From left to right: Amon Chauke, Pinky Chauke and Amos Chauke
Mkharo Irrigating Scheme co-op is a family established farm situated in Shikundu in Northern Limpopo, east of Thohoyandou and just west of the Kruger National Park. Amos Chauke, his wife Pinky and son Amon established their 14ha farm from scratch, and with their own funding over the last five years.
Amos's parents were small-scale farmers in the area, and growing up he saw how his father went about his farming business.
“To become a farmer was always a dream of mine. I hope that my son will take over from me
“One of my subjects at school was agriculture and I loved this as a subject. I wish that I could have attended Agricultural College after high school but there was no funding for this and I had to get a job.”
After completing high school Amos worked in the electrical division of the Department of Public Works in the former Gazankulu homeland, where he received electrical apprenticeship training in order to work as an electrical technician. Later he moved to Waterval Township in Limpopo where he also worked in the electrical division of the Department of Public Works and grew vegetables in his back yard.
“I turned sixty in 2010 and wanted to live my dream of farming in my retirement. I came back home to this area and approached the local headman (tribal leader) in the area and put forward my request for farming land. The council was willing to assist me, and so I scouted the area for suitable land for vegetable and fruit production. Once I had identified the land we went to the tribal office to confirm that I had received permission to start farming on this land.”
Amos’s application was successfully processed through the Agricultural Office of the Department of Home Affairs and he received certification of the process. The farm is 14ha in total with 7.5ha of this area being citrus, namely Bahianinha and Late Navels, Midnight and Delta Valencias, Thambo Clementines and Empress Mandarins. Vegetables such as chillies, cabbages and okra are grown on the remaining land to assist with cash flow. In the citrus orchards. The family also have a herd of cattle.
Amos and his wife Pinky have established the farm to this point with the capital of their own, and without any outside financial assistance. They have not received any loans or grants.
“It has been tough going at times as the finances are a constant battle. Farming is very risky and we rely on God for his providence and we are now living from hand to mouth. If the Development Chamber could assist us with setting up a business plan with which we could access funding this could make all the difference to us.”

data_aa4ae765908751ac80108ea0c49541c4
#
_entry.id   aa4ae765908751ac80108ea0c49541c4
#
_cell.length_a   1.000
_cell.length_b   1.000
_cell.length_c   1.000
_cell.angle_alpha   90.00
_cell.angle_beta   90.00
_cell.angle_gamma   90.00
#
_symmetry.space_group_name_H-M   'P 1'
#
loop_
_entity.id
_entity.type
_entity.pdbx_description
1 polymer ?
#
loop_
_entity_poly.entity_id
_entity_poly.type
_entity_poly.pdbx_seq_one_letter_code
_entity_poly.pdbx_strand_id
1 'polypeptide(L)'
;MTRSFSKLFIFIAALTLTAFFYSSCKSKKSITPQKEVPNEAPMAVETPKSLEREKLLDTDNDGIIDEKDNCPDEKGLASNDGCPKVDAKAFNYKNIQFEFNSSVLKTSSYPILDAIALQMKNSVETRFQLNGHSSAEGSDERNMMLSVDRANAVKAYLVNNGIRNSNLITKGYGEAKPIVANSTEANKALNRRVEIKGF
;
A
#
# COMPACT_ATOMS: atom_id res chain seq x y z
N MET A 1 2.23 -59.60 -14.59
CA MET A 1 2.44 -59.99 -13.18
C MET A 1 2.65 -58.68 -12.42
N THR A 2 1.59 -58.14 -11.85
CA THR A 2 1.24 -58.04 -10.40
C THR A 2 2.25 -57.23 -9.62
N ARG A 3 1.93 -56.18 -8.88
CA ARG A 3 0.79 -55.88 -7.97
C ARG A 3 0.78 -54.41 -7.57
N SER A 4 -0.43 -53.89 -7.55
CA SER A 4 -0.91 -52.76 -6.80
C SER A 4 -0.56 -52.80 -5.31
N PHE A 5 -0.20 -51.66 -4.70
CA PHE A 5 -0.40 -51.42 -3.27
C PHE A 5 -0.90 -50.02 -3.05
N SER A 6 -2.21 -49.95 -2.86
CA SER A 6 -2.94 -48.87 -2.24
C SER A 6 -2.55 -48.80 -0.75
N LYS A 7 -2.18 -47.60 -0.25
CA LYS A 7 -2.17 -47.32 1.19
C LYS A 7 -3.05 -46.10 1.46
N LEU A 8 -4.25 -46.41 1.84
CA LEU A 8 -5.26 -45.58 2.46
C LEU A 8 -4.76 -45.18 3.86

“We do have the opportunity to develop more land but water security is currently our biggest limiting factor. We use borehole water and have no dam or stream to tap and the drought we are experiencing is causing big problems for us. If we had a storage dam this would solve this problem for us. Besides water, our other need would be a small packhouse to pack our fruit.”
“I believe that there is good business opportunities in agriculture but I will caution that you must have the necessary knowledge and capital available before you start farming. There are four important issues to consider before starting and these are water, development and running capital, input costs and markets. Farming is tough, but I am passionate about farming and my wife is very supportive. Farming is a long-term investment but we believe that we can see the light at the end of the tunnel.”
At 31 years of age, Amon has been a great help to his parents in establishing the farm and has been involved over the course of the last five years. After matriculating from Waterval High near Makhado in 2003, he completed a certificate course in Civil Engineering at the FET College at Polokwane followed by a certificate course in Electrical Engineering at the FET College in Giyani.
“I enjoy my involvement on the farm and as a result of the knowledge I have from my studies I am able to apply this on the farm.”
Amos Chauke is rightly proud of the beautiful farm that they have managed to establish with their own capital, however, the current drought is playing havoc with their productions and is severely straining their cash flow. The family is concerned about the future.